Matter by Iain M. Banks

Published by Orbit

ISBN 978-0-31600-536-4
February 2008
432 Pages
Reviewed here ( by Hobbit


Iain M. Banks is one of the standard bearers of British Science Fiction, specifically Space Opera.  His ongoing Culture saga is one of the most acclaimed and popular sets of books in the genre, painting an enormous canvas of a complex and well-thought out galactic mega civilizations. Orbit Books, the recently launched US “cousin” imprint of the venerable UK imprint is ushering the Culture saga back into print with the publication of Banks’s most recent Culture novel, Matter.  I, as someone who has never read any book by Banks, including his Culture novels, might be the target test audience for the book.


The first thing that struck me about the book was how seamlessly Banks blended elements of Science Fiction and High Fantasy.  In this great, technologically advanced civilization, there are still planets that resemble a monarchy of the middle ages, with a ruling king, a prince-in-waiting, and a royal advisor.  Set against a fantastic backdrop, this would seem like a fantasy novel.  When artificial intelligences, genetically modified humans/humanoids, and planet-sized megastructures are thrown into the mix, they story floats back into the realm of Science Fiction.  This may seem a bit unsettling when trying to get a feel for the story, at least on the surface, but Banks makes it work effortlessly.  This really isn’t a surprise since he has been plotting stories in the Culture universe for over 20 years.


The story is set in motion when King Hausk is brutally murdered by his advisor Mertis tyl Loesp just after an important victory on the battlefield.  Unbeknownst to tyl Loesp, one of Hausk’s sons, Ferbin, saw the treachery unfold.  Unfortunately, Ferbin is presumed dead and would likely be killed on sight under orders from tyl Loesp if he were to show his face in Sarl.  Tyl Loesp’s grand plans include placing Ferbin’s younger brother, Oramen, on the throne as a puppet ruler in order for tyl Loesp to maintain the façade of trusted advisor.  Ferbin; however, has plans of revenge, which entail him contacting and convincing his sister Djan Seriy a Culture Special Circumstances agent, to strike back at tyl Loesp. 


Helping to support this major plot of the story are several subplots along the way.  One of which is the nature of the Shellworld, specifically the one upon which the majority of the action takes place.  As an artificial structure, it is simply a wonder to imagine.  Here, Banks has admitted some influence from Larry Niven’s Ringworld, possibly the most famous of all science fictional Big Dumb Objects.  However, Banks’s Shellworld has a multitude of levels and a core that is alive and sentient.


So what do we have here, just a simple revenge story?  On the surface, perhaps, but throughout the novel Banks uses the plot structure and milieu of his Culture to explore some very wide ranging, as well as basic, human themes. One of the themes that continually recurs, especially in the character of Ferbin, is responsibility.  Based on conjecture from those characters around him and who know him, Ferbin was something of a fop prior to his father’s murder, with no real desire for ruling.  Only when his father is murdered before his eyes does Ferbin royal sense of responsibility truly take hold of him.  Seriy often comments on these when the two are reunited.  Then again, Seriy has her own sets of responsibility issues, she is both the daughter of the murdered king and a Culture Special Circumstances agent.  If she leaves her post in the Culture-dominate sector of the galaxy to attend to the aftermath of her father’s death, she might lose some face with her higher-ups.  So here, Seriy is truly torn.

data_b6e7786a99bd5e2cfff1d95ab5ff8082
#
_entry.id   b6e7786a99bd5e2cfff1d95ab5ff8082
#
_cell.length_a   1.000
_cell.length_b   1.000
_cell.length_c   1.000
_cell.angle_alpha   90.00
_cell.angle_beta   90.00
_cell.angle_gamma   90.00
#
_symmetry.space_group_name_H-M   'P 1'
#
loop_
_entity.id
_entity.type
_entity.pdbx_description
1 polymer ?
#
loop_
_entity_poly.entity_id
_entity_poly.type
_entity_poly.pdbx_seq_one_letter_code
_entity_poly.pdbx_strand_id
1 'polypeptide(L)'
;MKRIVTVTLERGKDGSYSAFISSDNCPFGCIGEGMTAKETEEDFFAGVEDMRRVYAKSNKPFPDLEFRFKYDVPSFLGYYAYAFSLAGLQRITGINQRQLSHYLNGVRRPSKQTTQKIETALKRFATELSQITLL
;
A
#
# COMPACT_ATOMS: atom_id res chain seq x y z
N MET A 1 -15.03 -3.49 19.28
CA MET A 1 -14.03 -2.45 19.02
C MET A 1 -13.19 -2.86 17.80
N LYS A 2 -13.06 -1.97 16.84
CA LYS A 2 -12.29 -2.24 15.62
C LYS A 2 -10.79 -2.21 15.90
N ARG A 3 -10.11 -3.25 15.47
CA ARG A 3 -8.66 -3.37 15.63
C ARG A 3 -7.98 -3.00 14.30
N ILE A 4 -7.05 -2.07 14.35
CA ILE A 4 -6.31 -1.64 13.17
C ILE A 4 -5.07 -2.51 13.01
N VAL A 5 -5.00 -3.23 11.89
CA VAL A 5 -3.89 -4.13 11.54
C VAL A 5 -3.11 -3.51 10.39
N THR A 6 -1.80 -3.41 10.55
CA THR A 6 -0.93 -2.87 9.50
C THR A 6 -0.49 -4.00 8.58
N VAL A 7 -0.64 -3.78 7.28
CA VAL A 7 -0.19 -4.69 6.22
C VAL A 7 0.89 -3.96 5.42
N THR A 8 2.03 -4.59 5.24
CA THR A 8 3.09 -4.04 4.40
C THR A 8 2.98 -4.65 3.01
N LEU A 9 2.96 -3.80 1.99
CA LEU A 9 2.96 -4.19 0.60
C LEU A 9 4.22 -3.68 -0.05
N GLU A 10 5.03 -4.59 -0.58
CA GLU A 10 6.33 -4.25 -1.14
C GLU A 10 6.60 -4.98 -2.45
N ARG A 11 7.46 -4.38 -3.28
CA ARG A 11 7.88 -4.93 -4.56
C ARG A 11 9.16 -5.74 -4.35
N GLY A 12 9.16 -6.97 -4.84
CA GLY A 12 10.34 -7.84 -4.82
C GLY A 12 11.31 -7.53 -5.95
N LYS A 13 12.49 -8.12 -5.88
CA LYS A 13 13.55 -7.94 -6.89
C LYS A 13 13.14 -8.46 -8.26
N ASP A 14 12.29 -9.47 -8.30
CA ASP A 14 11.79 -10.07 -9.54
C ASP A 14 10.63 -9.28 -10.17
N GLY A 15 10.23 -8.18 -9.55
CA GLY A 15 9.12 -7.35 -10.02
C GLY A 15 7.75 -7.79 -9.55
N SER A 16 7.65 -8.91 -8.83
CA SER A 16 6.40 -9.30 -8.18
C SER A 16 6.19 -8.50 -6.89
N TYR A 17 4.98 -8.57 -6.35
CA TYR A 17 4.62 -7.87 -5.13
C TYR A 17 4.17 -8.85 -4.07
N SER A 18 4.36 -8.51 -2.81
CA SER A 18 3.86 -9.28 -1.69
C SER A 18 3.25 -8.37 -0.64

Banks devotes ample time to the development of Oramen’s character and story arc as well, playing on the dichotomy he faces.  Oramen is torn, not so much between dueling responsibilities, but rather what his mind and heart tell him.  He wants to believe the man whom his father trusted for countless years is indeed trustworthy, but Oramen, although young, is not a complete dummy.  Perhaps the only character to have one single drive is tyl Loesp, as his plans for Hausk are enacted early on and he devotes himself to keeping the plans that were set in motion by that murder intact.


This being an epic science fiction novel, Banks spends as much time dropping details about the Culture universe that would (I assume) be nice nods to long-time readers of the saga as he does with plot and character.  The earlier-mentioned artificially created worlds, the divergent races of his universe, (not the least of which are the lunar-sized Xinthian), and the vast history of the galactic civilization all evoke the “sense o’ wonder” feeling that is the great hallmark of great Science Fiction.  These elements work very well to entice readers whose first Culture experience is Matter to delve into other books in the uber-saga.  Fortunately for those readers (like myself), Orbit Books (in the US at least) is gradually bringing the Culture novels onto shelves. So, back to one of my earlier pontifications – yes, Matter works well as an introduction to Banks’s fiction.  Whether or not Matter will work as a great Culture magnet for U.S. readers remains to be seen. I can’t compare it to what he’s done in the past, this being the first Banks or Culture novel I’ve read, but I enjoyed the novel nonetheless, despite a few slow points along the way. 



© 2008 Rob H. Bedford


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